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Immersed in Movies: Adam Green Talks Animating ‘Holliston’

Immersed in Movies: Adam Green Talks Animating 'Holliston'

Next Tuesday, the Holliston horror-com series on FEARnet gets animated for the first time with a riff on Scooby-Doo titled “Blobby.” I spoke with director Adam Green about working with Six Point Harness (El Tigre) and pushing the envelope for this Wayne’s World meets Saw sitcom in its second season about a pair of would-be filmmakers (Green and Joe Lynch) running a cable-access station in Green’s small hometown of Holliston, Mass.

“When coming up with the idea of Laura [Laura Ortiz] playing with paint and creating a blob, we started joking about destroying the town, but of course we couldn’t do that with a sitcom,” Green recalls. “But we could if it was animated. We approached Six Point and they immediately liked the idea on riffing on Hanna-Barbera and Scooby-Doo.”

Six Point used its usual combination of 2D and Flash but got a head start by doing rough animation for the interior set and wardrobe. “At first, Six Point resisted coming up with animation that purposely looks bad,” Green suggests. “We convinced them that it was just a rudimentary style we were after and they were fine with it.”

The caricatures of the cast, which also includes Corri English as aspiring country singer Corri and Dee Snider (Twisted Sister) as cross-dressing rocker Lance Rockett, was a hoot, according to Green.

“I thought it was hilarious but to the rest of the cast it was a little shocking,” adds Green, who’s also directed the Hatchet theatrical trilogy. “They would gravitate toward a certain trait: For Dee, they started with his very specific nose; for Corri, we made her boobs ridiculously huge because throughout the season we’re always making fun of her boobs; for Laura it was about the eyes; and for Joe it was about the strong chin.”

Green found the animation liberating because they could venture into the town and do some sci-fi mayhem. “We had mass explosions and destruction and this giant blob in an alien spaceship. I think it’s the only time we’d be able to do anything remotely close to that on a show like this. I’ve done animation before with the Chiodo Brothers on Winter Tales, which was Rankin/Bass-style claymation. I don’t get to do it very often and enjoyed it.”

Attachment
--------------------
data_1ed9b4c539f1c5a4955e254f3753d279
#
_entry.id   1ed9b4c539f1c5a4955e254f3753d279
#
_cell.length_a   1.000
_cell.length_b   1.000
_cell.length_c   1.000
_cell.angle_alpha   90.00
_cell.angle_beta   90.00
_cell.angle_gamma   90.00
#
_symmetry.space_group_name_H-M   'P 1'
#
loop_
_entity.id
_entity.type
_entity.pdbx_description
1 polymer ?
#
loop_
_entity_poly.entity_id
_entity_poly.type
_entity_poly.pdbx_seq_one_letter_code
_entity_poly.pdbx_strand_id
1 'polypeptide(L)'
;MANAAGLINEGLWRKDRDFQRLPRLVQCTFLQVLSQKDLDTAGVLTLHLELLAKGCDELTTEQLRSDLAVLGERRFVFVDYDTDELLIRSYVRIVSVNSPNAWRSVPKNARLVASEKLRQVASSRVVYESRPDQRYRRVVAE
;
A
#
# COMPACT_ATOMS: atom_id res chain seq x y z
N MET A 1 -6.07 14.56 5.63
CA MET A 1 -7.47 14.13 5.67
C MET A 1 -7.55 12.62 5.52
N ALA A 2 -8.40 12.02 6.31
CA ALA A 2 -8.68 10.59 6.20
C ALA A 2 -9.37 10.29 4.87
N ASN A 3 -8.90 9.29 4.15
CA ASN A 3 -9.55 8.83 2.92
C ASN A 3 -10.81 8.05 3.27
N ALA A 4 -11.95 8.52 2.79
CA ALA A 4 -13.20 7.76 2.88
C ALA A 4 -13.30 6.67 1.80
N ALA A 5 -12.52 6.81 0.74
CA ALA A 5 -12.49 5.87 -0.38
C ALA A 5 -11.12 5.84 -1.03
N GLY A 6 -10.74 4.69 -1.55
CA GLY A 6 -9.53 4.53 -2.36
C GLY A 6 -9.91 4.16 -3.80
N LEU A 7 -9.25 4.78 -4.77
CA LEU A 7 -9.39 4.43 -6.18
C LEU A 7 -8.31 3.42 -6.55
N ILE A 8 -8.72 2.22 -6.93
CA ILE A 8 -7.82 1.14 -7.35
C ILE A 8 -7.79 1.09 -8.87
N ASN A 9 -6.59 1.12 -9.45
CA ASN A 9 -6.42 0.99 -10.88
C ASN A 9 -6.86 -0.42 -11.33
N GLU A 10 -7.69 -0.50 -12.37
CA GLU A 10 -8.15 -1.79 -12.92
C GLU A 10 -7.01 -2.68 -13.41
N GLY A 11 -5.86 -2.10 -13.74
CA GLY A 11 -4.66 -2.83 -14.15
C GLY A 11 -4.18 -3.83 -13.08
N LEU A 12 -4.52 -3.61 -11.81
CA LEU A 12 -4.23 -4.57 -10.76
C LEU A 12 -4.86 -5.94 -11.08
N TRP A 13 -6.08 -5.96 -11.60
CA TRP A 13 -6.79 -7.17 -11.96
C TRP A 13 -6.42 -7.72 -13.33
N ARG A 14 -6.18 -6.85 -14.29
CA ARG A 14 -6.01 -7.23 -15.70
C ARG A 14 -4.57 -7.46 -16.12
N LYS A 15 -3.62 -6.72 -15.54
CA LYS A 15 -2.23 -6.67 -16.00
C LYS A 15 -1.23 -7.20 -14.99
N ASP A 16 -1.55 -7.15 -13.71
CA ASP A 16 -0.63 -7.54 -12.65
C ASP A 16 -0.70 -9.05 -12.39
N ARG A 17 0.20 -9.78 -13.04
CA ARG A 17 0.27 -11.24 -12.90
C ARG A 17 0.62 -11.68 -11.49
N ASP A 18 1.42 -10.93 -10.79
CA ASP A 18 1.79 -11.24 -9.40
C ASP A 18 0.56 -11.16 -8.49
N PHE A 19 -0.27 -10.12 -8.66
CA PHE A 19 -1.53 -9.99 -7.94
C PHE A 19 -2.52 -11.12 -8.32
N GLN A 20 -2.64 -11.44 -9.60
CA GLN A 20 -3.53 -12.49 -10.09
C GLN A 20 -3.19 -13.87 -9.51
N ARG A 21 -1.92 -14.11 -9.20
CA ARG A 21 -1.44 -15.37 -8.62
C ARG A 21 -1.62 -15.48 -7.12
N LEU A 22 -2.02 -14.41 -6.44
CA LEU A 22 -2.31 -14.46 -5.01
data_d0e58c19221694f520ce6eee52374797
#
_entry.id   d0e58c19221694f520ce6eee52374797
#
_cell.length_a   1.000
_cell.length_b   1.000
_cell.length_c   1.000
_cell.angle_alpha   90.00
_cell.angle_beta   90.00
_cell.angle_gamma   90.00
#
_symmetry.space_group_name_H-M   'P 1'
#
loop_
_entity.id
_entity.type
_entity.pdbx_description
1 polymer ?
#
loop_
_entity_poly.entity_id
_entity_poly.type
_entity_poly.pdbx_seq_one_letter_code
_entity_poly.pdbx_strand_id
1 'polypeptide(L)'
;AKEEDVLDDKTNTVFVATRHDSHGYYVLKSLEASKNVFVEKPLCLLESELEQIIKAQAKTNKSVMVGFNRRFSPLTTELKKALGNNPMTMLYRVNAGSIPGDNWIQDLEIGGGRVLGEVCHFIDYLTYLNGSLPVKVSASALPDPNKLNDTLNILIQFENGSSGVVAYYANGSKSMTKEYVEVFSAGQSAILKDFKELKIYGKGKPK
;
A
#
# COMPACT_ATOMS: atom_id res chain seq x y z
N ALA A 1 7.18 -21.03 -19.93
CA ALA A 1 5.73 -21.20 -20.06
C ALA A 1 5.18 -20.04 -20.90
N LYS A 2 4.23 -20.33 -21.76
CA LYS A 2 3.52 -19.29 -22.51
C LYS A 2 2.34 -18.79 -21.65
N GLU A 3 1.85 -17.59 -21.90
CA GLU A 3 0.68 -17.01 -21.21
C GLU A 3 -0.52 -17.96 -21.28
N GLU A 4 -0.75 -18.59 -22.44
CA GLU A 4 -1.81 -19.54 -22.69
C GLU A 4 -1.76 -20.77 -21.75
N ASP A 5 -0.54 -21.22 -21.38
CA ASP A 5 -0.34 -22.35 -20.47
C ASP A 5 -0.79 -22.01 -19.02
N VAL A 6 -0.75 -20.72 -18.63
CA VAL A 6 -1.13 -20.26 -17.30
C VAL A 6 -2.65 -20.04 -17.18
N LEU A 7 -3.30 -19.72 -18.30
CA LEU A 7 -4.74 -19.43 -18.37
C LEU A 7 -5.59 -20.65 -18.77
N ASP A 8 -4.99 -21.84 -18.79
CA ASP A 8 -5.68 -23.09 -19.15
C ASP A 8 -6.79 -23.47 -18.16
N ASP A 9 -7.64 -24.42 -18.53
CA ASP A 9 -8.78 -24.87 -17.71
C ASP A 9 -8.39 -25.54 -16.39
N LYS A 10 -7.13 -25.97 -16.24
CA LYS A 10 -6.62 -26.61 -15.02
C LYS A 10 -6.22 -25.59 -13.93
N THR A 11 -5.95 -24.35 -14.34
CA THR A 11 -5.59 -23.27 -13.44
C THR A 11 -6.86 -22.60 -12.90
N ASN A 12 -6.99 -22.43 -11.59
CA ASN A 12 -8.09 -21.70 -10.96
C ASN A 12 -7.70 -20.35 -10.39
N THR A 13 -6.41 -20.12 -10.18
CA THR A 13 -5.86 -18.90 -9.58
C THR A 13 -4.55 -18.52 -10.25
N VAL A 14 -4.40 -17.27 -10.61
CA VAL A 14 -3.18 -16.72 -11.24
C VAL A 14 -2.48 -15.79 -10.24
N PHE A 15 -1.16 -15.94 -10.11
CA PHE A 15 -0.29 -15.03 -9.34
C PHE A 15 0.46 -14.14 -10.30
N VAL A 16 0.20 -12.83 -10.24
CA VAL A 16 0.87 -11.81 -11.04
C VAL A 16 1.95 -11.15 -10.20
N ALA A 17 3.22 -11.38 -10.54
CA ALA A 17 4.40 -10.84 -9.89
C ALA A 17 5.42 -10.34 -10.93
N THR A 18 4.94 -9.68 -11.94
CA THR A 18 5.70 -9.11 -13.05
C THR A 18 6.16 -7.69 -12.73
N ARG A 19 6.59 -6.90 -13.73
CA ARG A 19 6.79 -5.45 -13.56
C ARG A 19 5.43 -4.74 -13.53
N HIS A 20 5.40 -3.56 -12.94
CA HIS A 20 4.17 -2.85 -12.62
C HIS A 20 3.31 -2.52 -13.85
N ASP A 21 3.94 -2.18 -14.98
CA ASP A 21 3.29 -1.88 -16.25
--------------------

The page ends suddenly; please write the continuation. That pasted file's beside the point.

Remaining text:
“It was really cool because instead of recording everything separately in a recording booth, which you would normally do, we set up microphones in the rehearsal space and stood there and acted everything out together. I think it makes a difference in the performances in the actual episode where it seems like everyone really is together.”

But Green had to get used to the idea of doing the sound design first, envisioning footsteps, explosions, and the roar of blobby before sitting down and discussing the animation with Six Point. Sometimes Six Point threw in additional animation that required sound effects, such as blobby eating a woman’s dog and then the woman behind celebrity reporter Michael Caine, voiced by Green’s friend, famed impersonator Kevin Barbare.

“He sent me the lines as Morgan Freeman, Don Pardo, Michael Caine. And when we heard the Michael Caine one it was so random that we thought, ‘Of course, Michael Caine!’ It only could’ve been impersonated in animation.”

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